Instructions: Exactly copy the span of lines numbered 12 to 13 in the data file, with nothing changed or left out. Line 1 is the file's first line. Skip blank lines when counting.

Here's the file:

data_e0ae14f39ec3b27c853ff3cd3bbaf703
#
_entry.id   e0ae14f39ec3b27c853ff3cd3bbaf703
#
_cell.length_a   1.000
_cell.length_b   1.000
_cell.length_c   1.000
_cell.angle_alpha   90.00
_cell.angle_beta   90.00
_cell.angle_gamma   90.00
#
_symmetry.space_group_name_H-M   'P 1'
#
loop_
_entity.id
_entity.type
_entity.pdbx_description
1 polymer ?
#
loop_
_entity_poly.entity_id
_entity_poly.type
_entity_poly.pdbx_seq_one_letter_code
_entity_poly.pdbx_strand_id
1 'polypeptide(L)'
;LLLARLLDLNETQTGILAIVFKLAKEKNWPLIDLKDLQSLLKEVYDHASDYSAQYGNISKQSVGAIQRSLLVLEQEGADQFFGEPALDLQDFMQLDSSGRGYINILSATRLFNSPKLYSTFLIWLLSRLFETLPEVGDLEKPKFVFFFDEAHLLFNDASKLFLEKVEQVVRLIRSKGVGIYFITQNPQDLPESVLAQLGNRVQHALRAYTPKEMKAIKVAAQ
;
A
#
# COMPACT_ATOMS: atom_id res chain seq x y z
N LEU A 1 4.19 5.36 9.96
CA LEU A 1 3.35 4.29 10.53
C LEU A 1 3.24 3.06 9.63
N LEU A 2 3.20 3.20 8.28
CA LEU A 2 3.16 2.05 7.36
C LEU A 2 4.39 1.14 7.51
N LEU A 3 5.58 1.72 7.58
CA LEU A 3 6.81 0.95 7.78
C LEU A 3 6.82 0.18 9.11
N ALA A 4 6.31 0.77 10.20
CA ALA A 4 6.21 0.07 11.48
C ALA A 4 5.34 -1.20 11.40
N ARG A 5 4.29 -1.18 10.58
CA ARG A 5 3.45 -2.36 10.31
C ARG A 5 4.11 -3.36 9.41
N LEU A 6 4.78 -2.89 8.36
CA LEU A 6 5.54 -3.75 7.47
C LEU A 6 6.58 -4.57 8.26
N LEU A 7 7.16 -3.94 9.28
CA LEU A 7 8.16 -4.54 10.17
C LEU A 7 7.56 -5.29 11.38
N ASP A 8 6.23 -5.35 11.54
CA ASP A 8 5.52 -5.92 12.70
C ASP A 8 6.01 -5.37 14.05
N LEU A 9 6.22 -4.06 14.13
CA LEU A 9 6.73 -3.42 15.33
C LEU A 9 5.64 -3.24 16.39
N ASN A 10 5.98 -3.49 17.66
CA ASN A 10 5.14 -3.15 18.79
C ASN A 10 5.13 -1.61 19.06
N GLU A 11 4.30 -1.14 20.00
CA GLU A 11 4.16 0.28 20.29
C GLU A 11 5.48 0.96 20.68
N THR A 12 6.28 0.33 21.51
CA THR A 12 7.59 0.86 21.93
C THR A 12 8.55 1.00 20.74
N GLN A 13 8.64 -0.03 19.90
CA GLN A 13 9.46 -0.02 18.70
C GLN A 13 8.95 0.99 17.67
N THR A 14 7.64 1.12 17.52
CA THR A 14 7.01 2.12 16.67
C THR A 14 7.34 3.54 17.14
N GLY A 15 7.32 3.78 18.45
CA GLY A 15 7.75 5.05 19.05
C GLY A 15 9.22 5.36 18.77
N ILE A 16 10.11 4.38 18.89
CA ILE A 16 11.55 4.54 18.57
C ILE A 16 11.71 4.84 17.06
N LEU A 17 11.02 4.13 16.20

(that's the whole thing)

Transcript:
_symmetry.space_group_name_H-M   'P 1'
#